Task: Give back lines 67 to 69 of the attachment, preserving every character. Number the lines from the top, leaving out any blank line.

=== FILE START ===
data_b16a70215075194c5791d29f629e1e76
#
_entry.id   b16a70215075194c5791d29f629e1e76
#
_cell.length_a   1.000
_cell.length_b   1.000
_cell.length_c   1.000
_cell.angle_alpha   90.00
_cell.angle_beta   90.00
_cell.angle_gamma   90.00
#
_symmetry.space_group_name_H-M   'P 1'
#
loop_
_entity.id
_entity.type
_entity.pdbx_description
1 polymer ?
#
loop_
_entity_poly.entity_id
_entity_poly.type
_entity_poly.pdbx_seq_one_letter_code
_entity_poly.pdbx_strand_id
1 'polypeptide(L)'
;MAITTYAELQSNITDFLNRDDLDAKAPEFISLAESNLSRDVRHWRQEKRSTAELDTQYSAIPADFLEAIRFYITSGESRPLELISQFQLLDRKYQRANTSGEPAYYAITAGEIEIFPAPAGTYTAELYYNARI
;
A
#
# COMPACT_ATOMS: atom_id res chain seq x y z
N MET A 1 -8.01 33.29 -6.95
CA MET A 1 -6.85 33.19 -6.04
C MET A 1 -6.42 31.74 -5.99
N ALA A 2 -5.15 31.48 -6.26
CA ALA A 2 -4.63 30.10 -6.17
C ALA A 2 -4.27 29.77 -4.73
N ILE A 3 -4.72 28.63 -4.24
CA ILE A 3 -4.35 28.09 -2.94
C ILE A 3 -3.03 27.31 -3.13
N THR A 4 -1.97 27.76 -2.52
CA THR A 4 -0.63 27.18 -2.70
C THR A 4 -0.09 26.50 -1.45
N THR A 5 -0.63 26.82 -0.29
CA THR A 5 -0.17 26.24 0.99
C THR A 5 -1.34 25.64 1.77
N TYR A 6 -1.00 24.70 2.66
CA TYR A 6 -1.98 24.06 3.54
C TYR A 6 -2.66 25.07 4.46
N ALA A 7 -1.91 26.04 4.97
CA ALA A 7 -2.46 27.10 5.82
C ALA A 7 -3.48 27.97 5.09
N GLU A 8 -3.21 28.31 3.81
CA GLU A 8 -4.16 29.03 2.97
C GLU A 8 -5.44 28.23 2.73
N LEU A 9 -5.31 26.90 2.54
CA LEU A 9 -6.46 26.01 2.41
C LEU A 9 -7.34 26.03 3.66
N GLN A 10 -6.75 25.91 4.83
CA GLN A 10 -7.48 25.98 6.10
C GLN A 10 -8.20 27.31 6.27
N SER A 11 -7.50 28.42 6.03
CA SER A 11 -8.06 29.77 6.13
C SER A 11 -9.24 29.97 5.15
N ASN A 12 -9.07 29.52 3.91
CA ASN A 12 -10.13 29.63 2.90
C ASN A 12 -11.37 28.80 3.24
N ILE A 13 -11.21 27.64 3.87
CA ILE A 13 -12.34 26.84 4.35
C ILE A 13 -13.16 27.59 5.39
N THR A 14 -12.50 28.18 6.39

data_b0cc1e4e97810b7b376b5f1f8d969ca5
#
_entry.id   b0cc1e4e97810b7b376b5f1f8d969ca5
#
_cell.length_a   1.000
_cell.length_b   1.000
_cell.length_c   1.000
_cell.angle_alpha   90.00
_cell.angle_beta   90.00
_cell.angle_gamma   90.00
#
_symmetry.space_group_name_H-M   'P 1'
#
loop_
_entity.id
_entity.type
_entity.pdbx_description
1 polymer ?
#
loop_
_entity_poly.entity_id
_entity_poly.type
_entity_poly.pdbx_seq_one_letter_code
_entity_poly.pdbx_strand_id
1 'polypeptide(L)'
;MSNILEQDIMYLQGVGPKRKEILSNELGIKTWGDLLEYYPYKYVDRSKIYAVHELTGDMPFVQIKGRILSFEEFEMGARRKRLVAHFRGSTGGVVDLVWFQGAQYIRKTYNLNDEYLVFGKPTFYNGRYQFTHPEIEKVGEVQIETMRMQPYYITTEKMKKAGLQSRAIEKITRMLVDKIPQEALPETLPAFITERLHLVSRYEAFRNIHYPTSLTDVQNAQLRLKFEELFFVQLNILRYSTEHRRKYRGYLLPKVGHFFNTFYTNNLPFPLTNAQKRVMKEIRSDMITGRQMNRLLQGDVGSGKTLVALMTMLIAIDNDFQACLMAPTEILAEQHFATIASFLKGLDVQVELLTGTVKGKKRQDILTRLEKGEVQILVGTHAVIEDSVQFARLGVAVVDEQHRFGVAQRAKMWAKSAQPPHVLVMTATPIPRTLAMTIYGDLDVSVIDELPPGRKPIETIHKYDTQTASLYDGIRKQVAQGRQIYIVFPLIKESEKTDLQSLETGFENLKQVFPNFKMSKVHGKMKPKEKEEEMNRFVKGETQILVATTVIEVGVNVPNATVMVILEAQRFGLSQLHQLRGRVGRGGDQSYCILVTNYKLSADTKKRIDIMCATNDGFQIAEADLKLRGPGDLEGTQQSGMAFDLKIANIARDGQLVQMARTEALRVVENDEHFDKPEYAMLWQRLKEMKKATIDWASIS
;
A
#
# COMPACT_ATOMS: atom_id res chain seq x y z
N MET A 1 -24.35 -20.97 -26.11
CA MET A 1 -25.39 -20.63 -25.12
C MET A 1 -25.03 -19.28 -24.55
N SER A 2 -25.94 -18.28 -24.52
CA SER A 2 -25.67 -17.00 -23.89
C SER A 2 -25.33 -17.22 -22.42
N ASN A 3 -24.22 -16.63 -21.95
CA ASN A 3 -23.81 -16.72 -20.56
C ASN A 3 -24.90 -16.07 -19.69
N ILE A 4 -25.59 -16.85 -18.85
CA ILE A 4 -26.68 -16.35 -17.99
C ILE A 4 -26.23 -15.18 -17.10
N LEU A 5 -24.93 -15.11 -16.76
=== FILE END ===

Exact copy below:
N ILE A 13 -11.21 27.64 3.87
CA ILE A 13 -12.34 26.84 4.35
C ILE A 13 -13.16 27.59 5.39